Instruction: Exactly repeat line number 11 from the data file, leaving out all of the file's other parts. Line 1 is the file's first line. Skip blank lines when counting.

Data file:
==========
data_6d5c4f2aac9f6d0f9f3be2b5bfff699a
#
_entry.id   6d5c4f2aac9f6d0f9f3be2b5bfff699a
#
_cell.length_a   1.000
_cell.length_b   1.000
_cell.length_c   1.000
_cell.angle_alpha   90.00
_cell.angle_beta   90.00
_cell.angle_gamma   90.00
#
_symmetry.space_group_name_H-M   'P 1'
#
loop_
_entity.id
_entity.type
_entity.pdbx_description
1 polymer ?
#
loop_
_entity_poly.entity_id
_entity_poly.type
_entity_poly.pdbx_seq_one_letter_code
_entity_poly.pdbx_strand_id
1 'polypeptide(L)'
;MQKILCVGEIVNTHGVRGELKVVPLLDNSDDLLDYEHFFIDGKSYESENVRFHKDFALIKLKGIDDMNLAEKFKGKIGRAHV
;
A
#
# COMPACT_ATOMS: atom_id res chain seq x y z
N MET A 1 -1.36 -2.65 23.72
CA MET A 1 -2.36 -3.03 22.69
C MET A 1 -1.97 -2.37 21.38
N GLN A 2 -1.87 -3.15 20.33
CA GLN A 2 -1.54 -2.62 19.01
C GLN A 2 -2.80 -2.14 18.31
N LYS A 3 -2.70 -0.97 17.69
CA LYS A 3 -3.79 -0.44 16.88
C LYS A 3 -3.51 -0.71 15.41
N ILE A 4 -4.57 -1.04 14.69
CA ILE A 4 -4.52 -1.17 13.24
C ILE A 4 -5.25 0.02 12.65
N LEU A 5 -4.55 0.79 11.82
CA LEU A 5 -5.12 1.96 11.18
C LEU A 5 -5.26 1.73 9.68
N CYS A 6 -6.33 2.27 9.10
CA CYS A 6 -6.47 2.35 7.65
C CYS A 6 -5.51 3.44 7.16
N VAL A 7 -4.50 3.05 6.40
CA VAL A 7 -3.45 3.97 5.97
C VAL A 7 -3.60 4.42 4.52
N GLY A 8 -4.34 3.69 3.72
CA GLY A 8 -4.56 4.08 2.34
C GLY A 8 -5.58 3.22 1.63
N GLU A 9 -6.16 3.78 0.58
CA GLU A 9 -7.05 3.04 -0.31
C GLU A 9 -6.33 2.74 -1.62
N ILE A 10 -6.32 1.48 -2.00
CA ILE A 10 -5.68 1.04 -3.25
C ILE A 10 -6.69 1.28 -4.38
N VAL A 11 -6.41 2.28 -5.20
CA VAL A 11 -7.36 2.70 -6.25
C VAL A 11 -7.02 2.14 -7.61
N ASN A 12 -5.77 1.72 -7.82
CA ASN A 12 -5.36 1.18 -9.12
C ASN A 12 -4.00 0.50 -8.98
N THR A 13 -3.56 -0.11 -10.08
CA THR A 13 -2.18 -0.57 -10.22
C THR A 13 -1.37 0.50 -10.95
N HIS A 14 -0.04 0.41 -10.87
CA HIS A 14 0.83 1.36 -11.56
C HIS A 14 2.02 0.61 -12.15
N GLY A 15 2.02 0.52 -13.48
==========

#